The novel coronavirus crisis has introduced us a to a different world – one with a new normal. Temperature checks, social distancing, masks, work-from-home and distance learning are some of the new norms that all of us need to embrace and adapt to. Governments have imposed strict measures in order to break the chain of infections, this includes travel restrictions and citywide lockdowns. The COVID-19 virus is not only a health threat, but has also decimated livelihoods, local businesses and the economy in general.
It is believed that until an effective vaccine is found, the new normal is likely to stay indefinitely. This can be seen from the recent announcement made by the President of the Philippines, Rodrigo Duterte who said that he will not allow face to face classes in schools until a COVID-19 vaccine is made available.
To date, over 6.2 million people have been infected with the COVID-19 virus and total deaths recorded have already passed the 370,000 mark. Scientists and pharmaceutical giants around the world – from ASEAN member state, Thailand to European countries – are currently working at breakneck speed to develop a vaccine for the disease since it first emerged in Wuhan, China.
According to the Global Alliance for Vaccines and Immunisation (GAVI), as of 11 May, there are more than 102 candidate vaccines that researchers are working on, of which at least nine are now being tested in clinical trials on humans.
So, what are some of the latest developments in the race to find a COVID-19 vaccine?
“When candidate vaccines make it to human clinical trials, they first go through Phase 1 trials primarily to test the vaccine’s safety, determine dosages and identify any potential side effects in a small number of people. Phase 2 trials further explore safety and start to investigate efficacy on larger groups. The final stage, Phase 3 trials, which few vaccines ever make it to, are much larger, involving thousands or tens of thousands of people, to confirm and assess the effectiveness of the vaccine and test whether there are any rare side effects that only show up in large groups,” stated GAVI.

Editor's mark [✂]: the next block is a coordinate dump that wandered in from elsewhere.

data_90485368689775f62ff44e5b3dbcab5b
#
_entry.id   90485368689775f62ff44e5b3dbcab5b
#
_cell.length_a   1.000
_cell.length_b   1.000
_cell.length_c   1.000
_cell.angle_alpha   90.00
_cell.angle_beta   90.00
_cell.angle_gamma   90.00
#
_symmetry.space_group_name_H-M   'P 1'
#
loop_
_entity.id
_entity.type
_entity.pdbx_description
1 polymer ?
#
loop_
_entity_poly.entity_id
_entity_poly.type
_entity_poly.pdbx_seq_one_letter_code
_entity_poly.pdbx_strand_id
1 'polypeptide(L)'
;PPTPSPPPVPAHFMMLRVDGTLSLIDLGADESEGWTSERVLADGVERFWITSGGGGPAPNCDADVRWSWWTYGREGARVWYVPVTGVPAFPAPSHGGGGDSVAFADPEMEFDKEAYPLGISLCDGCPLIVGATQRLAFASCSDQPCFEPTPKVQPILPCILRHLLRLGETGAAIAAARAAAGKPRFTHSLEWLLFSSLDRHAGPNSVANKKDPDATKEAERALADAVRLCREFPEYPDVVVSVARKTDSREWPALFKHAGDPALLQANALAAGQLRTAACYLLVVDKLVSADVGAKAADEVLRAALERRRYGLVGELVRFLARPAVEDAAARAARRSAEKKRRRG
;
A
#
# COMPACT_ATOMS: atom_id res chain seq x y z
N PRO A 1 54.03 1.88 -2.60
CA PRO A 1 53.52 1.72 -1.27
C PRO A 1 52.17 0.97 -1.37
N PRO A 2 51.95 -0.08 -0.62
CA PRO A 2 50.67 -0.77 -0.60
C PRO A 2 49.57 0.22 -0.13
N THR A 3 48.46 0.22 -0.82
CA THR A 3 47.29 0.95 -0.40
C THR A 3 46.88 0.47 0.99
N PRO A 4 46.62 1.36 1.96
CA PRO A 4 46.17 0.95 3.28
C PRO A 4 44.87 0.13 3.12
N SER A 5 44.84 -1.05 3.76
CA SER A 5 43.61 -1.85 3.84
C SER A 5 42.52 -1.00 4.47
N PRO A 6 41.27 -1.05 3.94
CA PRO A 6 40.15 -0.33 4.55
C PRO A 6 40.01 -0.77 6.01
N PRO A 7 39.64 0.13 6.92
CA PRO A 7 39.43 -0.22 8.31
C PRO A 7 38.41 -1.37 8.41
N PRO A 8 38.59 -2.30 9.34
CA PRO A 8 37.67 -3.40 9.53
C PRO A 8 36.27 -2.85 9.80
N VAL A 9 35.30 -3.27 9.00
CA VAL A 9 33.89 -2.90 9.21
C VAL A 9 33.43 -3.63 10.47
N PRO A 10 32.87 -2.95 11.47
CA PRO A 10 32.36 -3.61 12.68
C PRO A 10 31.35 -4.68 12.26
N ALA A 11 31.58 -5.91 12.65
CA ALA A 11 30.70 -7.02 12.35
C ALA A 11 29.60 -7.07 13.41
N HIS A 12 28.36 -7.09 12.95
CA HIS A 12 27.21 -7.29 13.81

Some candidate vaccines that are in Phase 2 include the Beijing Institute of Biological Products and Wuhan Institute of Biological Products, which both belong to China’s state-run Sinopharm Group. Others include BioNtech’s MRNA Vaccine in Germany and the University of Oxford’s Viral Vector Vaccine in the United Kingdom (UK).
There is good news from the Beijing Institute of Biological Products, as it was recently reported that the vaccine jointly developed by the organisation and China National Biotec Group Co. has completed Phase 2 testing and may be ready for the market at the end of 2020 or early next year, according to a report published in the official WeChat account of the state-owned Assets Supervision and Administration Commission.
Nevertheless, Phase 3 would not be endured without challenges. Media reports have stated that the final stage of testing needs to be done in a place where the virus is still spreading rapidly, and China’s cases seem to have been plummeting every day. Other than that, a viable vaccine needs “massive production capabilities in order to meet global distribution demands.”
Although many are hoping for a vaccine or a cure to be deployed very soon, "unfortunately, we really do not know which vaccine will work and whether there will be one at all. If we're lucky, we'll receive indications in autumn as to (a potential vaccine's) effectiveness," GAVI head Seth Berkley told a Swiss newspaper.
There are other concerns regarding the search for a vaccine; domestic interests and that a vaccine would first go to high-income countries.
Based on a statement by GAVI, when a COVID-19 vaccine is ready, scaling-up manufacturing capacity to produce enough for the world will be a difficult task. Even with the current investment into greater manufacturing capacity, it is not enough to vaccinate everyone straightaway.
“So, when vaccines do become available, it will most likely be those at greatest risk of the coronavirus – health workers, older people and those with underlying conditions, such as diabetes – that will be prioritised first.”
Dr Koh Mia Tuang, a consultant paediatrician with a subspecialty in paediatric infectious diseases at the University of Malaya’s Medical Centre in Malaysia recently wrote an article in the local media discussing the affordability of a COVID-19 vaccine when it is eventually made available.
“There is no guarantee that less developed countries will be able to afford and have access to the vaccine,” explained Dr Koh.
“Even now, certain more powerful and rich nations have an understanding with potential vaccine manufacturers to have exclusive rights to the first vaccines, which will likely culminate in an artificial global vaccine shortage,” he added.
At the moment, drugs such as antivirals lopinavir/ritonavir (for HIV treatment) and remdesivir (originally developed for Ebola) have been rebranded as temporary treatments for COVID-19 patients with severe conditions.
Until a viable, safe and effective vaccine is found, it is important to adhere to guidelines and safety measures provided by health authorities. In reference to the popular proverb ‘prevention is better than cure’, and as advised by many medical specialists such as Dr Koh Mia Tuang himself: stay healthy, practice social distancing and diligent handwashing, wear face masks when possible and avoid crowded areas as preventive measures against the COVID-19 coronavirus.